Figure 3. Pigmented and clear X-Si aerogel implants inserted subcutaneously in a human cadaver.

Pigmented and clear X-Si aerogel implants positioned subcutaneously on the right cheek of human cadaver near and immediately under the bucal nerve region, before repositioning the skin flap.

Data collection from the human cadaver qualified for exempt status by the University of Tennessee Health Science Center Institutional Review Board under Federal Regulations 45 CFR 46.102(f) definition of “Human Subjects”. The cadaver was collected from the Department of Anatomy & Neurobiology at UTHSC, via the anatomical bequest program. All the cadavers were donors. All donors sign a form that confirms that the donations may be used for scientific research on the donation form.

Results and Discussion

3.1 Imaging in a Hydrated Environment-Rat Model


Clear X-Si aerogel and Sylgard 184PDMS implants inserted subcutaneously were easily identifiable compared to the surrounding soft tissue when scanned at the13 MHz setting with a linear array probe (Figure 4a). Aerogel implants inserted subcutaneously appeared isoechoic, homogeneous, with some posterior shadowing. The region immediately below the implant appeared dark confirming strong ultrasound attenuation expected of aerogels and their role as a highly attenuating medium. Some echogenicity was also observed surrounding the aerogel implant. The hyperechoic behavior particularly at the boundary between the aerogel implant and the soft tissue is attributed to the strong impedance mismatch between the soft tissue and the aerogel implant. In order to calculate the acoustic velocity v and acoustic impedance Z of X-Si aerogel used in this study it was assumed that the propagation of ultrasound waves in aerogels is via the skeleton and not the medium within the porous system [29]. The ultrasound wave propagation was also treated as a one-dimensional (1D) problem where incident, reflected, and transmitted waves were all assumed to be normal to the interface. The acoustic velocity v and acoustic impedance Z of X-Si aerogel were then calculated using Equation 1 [31], [25]:(1)Where Y is the stiffness (modulus) and ρ is the mass density of the material. For a stiffness value of 120 MPa [27] and a density of 0.4 g/cm3, an acoustic velocity of 547 m/s was calculated which lead to an impedance value of 2.2×105 kgm−2 s−1 or 22 KRayl for the X-Si aerogel implant.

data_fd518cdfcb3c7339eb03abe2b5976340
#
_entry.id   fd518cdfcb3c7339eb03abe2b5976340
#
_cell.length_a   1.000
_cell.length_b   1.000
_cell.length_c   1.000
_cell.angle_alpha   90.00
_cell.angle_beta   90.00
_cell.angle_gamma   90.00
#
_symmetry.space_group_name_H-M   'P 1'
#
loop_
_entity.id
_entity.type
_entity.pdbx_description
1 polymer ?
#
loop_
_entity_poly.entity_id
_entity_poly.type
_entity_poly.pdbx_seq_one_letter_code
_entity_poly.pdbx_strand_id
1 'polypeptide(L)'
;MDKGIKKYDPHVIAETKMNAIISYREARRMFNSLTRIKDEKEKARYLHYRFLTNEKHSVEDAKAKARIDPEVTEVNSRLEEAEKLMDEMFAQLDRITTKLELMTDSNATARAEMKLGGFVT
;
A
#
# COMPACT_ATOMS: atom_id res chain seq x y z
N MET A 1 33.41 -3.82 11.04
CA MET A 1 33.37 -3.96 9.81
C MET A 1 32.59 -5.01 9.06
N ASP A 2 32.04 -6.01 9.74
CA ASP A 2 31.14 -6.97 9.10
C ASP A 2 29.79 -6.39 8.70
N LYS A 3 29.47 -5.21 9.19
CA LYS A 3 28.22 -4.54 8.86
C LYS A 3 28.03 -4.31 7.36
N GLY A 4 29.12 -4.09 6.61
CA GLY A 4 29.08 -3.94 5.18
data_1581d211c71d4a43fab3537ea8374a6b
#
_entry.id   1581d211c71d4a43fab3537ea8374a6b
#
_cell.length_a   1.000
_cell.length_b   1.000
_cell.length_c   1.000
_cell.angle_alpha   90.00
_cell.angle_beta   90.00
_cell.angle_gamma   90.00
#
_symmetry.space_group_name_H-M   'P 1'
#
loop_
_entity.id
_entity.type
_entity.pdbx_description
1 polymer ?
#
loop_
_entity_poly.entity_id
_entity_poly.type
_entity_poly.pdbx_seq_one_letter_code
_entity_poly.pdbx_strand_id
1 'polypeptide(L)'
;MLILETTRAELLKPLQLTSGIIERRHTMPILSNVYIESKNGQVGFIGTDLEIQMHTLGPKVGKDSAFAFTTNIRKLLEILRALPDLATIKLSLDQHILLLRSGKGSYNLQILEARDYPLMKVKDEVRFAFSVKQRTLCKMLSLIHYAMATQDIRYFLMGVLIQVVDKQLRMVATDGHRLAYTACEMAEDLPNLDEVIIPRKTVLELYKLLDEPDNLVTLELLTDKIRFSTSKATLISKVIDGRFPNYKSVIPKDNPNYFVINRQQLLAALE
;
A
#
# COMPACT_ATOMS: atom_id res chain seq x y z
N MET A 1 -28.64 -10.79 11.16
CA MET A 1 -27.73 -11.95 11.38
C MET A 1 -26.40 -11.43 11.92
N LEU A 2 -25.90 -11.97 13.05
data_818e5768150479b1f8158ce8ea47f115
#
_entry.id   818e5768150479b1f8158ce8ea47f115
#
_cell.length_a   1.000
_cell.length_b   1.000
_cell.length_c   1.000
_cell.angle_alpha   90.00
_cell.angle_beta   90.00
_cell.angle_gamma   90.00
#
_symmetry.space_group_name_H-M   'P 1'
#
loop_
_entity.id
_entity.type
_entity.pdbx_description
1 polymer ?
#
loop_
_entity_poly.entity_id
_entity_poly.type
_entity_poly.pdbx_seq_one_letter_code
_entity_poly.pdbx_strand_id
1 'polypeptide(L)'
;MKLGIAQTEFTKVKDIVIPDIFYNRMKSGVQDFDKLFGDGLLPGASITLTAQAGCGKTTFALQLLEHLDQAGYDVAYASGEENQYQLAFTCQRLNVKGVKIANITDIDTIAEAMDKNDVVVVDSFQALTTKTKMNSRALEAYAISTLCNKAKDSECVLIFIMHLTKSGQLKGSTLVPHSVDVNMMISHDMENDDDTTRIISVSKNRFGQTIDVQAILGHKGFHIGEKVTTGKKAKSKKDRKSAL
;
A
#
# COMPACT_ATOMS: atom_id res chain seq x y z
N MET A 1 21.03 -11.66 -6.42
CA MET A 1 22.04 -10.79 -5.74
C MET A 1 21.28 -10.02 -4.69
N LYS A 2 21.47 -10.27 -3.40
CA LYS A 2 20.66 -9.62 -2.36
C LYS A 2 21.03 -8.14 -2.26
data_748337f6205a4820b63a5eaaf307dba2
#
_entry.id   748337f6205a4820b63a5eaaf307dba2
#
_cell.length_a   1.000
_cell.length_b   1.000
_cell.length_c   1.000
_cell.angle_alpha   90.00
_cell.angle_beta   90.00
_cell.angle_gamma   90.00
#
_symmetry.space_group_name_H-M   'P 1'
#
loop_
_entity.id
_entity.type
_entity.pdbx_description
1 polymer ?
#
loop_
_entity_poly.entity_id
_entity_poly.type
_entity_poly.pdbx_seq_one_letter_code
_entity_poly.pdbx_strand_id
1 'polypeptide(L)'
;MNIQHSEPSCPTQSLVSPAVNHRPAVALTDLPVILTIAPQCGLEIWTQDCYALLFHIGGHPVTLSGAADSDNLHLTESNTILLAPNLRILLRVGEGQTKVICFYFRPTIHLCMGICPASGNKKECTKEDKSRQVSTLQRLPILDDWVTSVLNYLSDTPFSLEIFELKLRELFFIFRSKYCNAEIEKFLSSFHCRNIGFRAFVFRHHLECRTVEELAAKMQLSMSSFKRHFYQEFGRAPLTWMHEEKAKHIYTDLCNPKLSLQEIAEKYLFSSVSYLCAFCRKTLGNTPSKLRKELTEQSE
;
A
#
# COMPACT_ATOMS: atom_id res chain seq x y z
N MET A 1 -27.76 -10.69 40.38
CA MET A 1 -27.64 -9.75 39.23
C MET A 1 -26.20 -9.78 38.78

Figure 4. Ultrasonic images of subcutaneous and sub muscular implants in Sprague-Dawley rat at 13 MHz.